Captured by a Laird by Margaret Mallory

captured by a lairdNarrated by Derek Perkins

Albert Einstein defined insanity as being the act of “doing the same thing over and over again and expecting different results.”

Well, I’ve said several times that “Highlander” stories aren’t really my cup of tea, yet I still read and/or listen to the odd one or two and end up saying the same things, which, in the light of the above quote, probably says more about me than anything else.

Or perhaps I’m just an eternal optimist and hope to find one that works well for me.

Don’t get me wrong. Captured by a Laird, Ms Mallory’s latest book, and the first in her new series set in sixteenth century Scotland is by no means a bad book. In fact, it’s generally well-written and entertaining… but much as that particular historical period interests me, and no matter how much I appreciate the fact that the book is well-researched and that many of the principal characters actually existed – it doesn’t mean that I can ignore the fact that the story is just a variation on every other book I’ve read or listened to set in Scotland during the 13th-17th centuries

The heroine was married, when little more than a child, to an older, cruel man, who either a) dies before the story begins, or b) dies in the first few chapters. (Here, it’s option “a”). Rejoicing in her new found freedom, said heroine determines never to marry again – only to discover that either a) her male relatives have already lined up the next groom or b) the next groom has lined himself up by attacking her castle (and no, that’s not a euphemism!) and deciding that in order to hold on to said castle and lands, he must marry the heroine. (Here, it’s option “b”.)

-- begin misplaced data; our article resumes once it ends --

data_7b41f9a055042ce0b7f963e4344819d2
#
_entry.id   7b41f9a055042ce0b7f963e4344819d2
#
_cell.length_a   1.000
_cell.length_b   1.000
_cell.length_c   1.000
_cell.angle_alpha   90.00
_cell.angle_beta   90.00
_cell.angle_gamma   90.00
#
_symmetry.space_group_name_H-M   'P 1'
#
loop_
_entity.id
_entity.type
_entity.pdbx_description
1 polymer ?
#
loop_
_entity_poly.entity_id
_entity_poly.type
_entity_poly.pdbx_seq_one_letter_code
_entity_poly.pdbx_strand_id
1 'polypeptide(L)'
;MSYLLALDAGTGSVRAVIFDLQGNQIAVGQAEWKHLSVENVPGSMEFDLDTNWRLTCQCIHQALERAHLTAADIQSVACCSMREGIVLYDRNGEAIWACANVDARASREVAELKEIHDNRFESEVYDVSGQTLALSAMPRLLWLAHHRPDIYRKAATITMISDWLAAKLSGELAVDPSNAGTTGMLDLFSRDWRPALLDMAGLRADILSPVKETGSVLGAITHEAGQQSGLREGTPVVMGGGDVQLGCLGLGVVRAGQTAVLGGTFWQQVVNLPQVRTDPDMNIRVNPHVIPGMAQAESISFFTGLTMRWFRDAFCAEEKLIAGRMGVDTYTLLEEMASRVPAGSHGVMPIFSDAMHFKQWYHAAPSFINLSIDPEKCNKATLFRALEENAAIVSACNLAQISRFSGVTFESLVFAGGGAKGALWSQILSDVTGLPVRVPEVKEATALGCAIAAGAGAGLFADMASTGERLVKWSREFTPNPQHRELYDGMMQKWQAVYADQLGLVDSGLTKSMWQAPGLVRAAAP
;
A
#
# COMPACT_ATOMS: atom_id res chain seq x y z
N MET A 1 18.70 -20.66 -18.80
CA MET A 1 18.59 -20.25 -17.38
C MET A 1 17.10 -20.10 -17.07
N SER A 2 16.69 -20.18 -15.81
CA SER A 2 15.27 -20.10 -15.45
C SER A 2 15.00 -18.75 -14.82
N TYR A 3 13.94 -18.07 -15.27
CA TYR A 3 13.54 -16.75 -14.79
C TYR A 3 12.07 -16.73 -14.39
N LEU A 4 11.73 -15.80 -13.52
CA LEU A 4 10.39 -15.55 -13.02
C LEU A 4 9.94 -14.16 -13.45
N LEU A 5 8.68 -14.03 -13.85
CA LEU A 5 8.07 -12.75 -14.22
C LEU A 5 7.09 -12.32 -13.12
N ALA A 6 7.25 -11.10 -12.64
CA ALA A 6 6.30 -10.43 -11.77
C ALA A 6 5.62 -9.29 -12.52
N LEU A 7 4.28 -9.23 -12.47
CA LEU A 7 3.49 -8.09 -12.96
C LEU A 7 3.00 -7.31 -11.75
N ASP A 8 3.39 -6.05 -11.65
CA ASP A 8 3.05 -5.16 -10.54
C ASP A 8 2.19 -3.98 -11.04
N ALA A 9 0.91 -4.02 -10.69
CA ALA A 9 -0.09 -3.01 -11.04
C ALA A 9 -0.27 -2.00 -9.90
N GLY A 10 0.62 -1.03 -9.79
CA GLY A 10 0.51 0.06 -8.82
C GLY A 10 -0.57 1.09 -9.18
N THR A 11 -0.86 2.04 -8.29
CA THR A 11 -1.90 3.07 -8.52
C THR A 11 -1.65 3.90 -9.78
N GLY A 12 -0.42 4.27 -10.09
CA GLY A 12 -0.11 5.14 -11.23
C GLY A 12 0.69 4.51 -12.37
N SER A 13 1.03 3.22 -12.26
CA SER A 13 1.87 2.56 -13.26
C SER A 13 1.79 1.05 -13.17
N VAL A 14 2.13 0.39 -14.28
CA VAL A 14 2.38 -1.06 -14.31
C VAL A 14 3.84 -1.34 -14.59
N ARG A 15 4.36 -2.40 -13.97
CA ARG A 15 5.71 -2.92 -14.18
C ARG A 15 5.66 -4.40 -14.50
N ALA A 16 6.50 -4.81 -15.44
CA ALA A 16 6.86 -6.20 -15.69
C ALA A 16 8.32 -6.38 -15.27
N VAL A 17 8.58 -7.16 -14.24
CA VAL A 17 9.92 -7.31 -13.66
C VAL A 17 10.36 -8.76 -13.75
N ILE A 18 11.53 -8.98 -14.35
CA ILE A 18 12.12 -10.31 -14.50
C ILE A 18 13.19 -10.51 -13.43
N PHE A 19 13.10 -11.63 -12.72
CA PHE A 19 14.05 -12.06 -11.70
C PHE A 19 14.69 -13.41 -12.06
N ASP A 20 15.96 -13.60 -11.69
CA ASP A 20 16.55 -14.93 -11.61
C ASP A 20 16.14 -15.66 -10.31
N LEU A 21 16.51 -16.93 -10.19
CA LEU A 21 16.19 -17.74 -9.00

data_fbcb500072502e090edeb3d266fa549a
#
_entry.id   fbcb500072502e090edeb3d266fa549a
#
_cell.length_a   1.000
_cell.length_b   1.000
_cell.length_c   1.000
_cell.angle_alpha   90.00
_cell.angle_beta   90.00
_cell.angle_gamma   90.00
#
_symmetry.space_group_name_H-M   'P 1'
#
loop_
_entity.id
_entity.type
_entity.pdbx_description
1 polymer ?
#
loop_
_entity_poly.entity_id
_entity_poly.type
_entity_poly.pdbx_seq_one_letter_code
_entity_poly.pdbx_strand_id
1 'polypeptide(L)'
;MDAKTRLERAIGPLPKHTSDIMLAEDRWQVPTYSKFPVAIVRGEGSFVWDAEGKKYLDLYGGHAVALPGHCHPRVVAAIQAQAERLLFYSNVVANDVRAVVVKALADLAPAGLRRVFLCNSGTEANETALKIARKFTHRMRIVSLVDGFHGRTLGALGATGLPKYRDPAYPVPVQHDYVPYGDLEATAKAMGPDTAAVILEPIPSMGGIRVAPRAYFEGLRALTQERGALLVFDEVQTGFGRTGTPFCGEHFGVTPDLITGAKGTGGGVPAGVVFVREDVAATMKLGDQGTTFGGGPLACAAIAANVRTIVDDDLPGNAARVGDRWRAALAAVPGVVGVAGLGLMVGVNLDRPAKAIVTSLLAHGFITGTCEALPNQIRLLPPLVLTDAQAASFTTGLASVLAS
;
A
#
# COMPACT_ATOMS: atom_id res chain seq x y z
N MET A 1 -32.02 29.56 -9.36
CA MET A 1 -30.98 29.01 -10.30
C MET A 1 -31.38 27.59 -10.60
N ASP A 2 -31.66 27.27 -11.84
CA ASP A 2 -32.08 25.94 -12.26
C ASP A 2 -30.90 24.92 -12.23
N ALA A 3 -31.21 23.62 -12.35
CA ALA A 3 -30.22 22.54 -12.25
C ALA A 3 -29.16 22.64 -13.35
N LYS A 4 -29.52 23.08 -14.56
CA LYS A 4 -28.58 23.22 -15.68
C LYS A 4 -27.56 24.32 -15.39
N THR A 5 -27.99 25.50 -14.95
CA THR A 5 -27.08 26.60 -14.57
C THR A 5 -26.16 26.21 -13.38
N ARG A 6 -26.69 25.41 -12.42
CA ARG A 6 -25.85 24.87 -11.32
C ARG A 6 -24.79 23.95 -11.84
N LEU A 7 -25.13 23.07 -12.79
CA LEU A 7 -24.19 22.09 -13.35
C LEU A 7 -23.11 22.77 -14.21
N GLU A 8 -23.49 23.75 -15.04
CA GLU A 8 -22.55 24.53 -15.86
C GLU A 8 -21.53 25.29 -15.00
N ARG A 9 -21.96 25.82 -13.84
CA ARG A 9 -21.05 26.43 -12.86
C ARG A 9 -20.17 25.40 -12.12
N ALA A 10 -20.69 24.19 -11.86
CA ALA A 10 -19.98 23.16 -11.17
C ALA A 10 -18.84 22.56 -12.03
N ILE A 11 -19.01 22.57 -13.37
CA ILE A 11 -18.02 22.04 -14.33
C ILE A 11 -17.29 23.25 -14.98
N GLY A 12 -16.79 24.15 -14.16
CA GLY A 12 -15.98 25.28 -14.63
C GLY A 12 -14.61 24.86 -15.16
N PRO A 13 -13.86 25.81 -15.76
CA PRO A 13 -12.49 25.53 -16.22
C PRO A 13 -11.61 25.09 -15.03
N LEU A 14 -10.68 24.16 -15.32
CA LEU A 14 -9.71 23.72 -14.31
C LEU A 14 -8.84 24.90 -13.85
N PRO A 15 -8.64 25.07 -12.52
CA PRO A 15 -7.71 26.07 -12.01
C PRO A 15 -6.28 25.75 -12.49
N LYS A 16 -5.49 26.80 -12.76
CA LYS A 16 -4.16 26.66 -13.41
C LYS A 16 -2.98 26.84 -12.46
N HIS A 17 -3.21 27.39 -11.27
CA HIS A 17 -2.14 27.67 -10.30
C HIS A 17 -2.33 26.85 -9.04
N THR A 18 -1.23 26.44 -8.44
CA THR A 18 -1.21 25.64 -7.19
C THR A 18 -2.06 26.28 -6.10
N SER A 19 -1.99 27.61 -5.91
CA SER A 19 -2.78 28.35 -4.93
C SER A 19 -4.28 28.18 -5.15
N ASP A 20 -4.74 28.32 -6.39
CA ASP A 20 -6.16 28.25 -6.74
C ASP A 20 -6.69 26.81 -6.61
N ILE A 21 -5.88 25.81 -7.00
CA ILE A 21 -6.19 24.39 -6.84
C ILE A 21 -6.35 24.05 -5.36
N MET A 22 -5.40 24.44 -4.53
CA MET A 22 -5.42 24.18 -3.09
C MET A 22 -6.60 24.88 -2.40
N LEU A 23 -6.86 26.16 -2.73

Heroine is aghast – although unable to refuse the marriage – and determines not to like the hero. Who is, of course, manly and gorgeous and almost irresistible, but somehow she manages to hold him off, and because he’s a good guy and likes his women willing, he won’t push the consummation issue, no matter that he’s got a severe case of blue balls.

Hero proves himself over and over again to be a decent man (he likes animals and children, that sort of thing) – but heroine is stubbornly determined to think the worst of him, which is helped by the fact that he never tells her anything important, encouraging her to think his interest in her is purely as a bed-partner and not a true partner in their marriage.

Heroine’s relatives – who have either a) not lifted a finger to help her or b) are sworn enemies of the hero (possibly both) then decide to poke their noses in. Heroine must heed their call or advice otherwise something terrible will happen, but she doesn’t dare tell the hero – which causes greater distrust between the newly-weds who have, in the meantime begun to fall in love. And this thing or event drives a deep wedge between them, which dooms their relationship for ever.

That’s pretty much it, in a nutshell, in terms of the plot. In Captured by a Laird, the heroine is Alison Douglas whose brother, Archibald Douglas, was the second husband of Margaret Tudor (sister to Henry VIII), and thus the stepfather of the infant King James V of Scotland. In her informative historical note, the author tells us about her inspiration for the story, and that Alison and her hero – David Hume – did actually exist and were married, and that some of the action in her story is based on actual historical events. I found all that fascinating – but wish it hadn’t been transposed upon such a well-used, clichéd plot.